The Case against Kikuyu: A Study in Vital Principles


Frank Weston (1871–1924) was an Anglican clergyman who served as bishop of Zanzibar (present-day Tanzania) in 1908–24. He was a staunch Anglo-Catholic, meaning he belonged to the wing of the Anglican Church that emphasized the church’s continuity with its Roman Catholic heritage rather than its Protestant identity. Weston became involved in the bitter Kikuyu controversy of 1913–14, which arose from a 1913 conference in Kikuyu (present-day Kenya), British East Africa, where Anglicans, Methodists, and Presbyterians agreed to federate in response to a perceived threat from non-Christian groups. Weston objected to federation, and in particular to the exchange of pulpits and the admission of non-Anglicans to communion in Anglican churches. He denounced as heretics the leading proponents of the Kikuyu arrangements, William George Peel, bishop of Mombasa, and J.J. Willis, bishop of Uganda. The Case against Kikuyu: A Study in Vital Principles is Weston’s most thorough exposition of his views on the controversy. The copy shown here is from a bound compilation of ten documents relating to the early history of the Anglican Church in Uganda in the library of Uganda Christian University at Mukono, near Kampala. The university was founded in 1997 by the Anglican Church of Uganda and incorporates Bishop Tucker Theological College, founded in 1913.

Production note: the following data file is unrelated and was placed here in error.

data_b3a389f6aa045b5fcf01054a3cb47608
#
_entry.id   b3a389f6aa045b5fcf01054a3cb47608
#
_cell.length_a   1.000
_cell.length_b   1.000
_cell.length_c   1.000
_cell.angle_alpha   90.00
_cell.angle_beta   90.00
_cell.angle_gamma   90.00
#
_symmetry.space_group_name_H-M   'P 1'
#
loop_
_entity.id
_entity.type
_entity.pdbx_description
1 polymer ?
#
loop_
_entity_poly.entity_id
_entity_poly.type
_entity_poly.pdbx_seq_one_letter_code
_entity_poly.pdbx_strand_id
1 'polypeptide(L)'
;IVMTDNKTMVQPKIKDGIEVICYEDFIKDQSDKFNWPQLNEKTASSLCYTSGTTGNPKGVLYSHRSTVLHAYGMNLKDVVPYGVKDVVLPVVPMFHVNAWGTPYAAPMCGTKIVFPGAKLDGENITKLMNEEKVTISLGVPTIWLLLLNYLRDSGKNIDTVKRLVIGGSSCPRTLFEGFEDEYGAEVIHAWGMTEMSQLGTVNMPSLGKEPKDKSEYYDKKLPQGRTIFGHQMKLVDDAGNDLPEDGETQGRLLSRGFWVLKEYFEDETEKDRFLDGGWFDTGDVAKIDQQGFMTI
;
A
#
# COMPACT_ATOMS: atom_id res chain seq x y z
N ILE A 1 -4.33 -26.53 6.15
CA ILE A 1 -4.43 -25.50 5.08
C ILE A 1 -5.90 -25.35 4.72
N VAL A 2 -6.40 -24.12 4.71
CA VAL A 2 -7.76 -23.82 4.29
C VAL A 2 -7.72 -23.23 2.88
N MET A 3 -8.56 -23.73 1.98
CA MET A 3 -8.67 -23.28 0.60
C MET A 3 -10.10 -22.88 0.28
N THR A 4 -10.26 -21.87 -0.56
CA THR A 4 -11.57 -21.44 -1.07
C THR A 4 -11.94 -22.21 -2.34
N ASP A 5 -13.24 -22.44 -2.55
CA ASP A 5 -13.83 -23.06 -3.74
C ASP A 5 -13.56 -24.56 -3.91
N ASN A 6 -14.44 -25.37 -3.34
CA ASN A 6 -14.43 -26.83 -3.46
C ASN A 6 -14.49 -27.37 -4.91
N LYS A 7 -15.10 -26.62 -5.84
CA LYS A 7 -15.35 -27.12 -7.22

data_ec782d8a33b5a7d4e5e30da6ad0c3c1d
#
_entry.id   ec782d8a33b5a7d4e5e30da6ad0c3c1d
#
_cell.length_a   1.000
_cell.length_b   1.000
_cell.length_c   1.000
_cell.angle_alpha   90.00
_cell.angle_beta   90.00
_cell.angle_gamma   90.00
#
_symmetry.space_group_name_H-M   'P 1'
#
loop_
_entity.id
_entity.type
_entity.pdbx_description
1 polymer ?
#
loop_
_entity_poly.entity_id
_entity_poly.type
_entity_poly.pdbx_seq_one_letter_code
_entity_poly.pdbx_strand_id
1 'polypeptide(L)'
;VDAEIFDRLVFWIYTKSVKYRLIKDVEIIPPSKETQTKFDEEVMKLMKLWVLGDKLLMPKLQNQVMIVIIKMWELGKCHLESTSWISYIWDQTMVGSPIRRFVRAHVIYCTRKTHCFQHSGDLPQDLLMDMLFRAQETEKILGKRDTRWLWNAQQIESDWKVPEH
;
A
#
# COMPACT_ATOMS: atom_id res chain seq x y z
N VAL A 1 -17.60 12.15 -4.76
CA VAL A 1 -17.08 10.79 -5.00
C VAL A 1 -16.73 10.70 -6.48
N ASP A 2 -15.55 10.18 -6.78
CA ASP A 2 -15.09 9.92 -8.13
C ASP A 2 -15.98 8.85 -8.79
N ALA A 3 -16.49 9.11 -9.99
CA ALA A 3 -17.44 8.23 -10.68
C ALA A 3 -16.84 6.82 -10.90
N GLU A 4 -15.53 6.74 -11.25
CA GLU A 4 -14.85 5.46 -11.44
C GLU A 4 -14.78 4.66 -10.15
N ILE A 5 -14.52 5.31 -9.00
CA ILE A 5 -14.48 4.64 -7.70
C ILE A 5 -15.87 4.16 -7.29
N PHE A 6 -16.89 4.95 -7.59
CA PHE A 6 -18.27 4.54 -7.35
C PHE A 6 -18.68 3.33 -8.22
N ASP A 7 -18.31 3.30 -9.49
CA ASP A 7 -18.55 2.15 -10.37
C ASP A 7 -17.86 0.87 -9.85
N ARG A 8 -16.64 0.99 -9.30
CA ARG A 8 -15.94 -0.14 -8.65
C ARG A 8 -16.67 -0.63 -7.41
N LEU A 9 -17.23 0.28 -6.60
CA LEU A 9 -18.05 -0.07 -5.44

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Longmans, Green and Co., London


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64 pages ; 22 centimeters


  • From the Uganda Christian University. Digitized at the National Library of Uganda with support from the Carnegie Corporation of New York

Last updated: January 10, 2014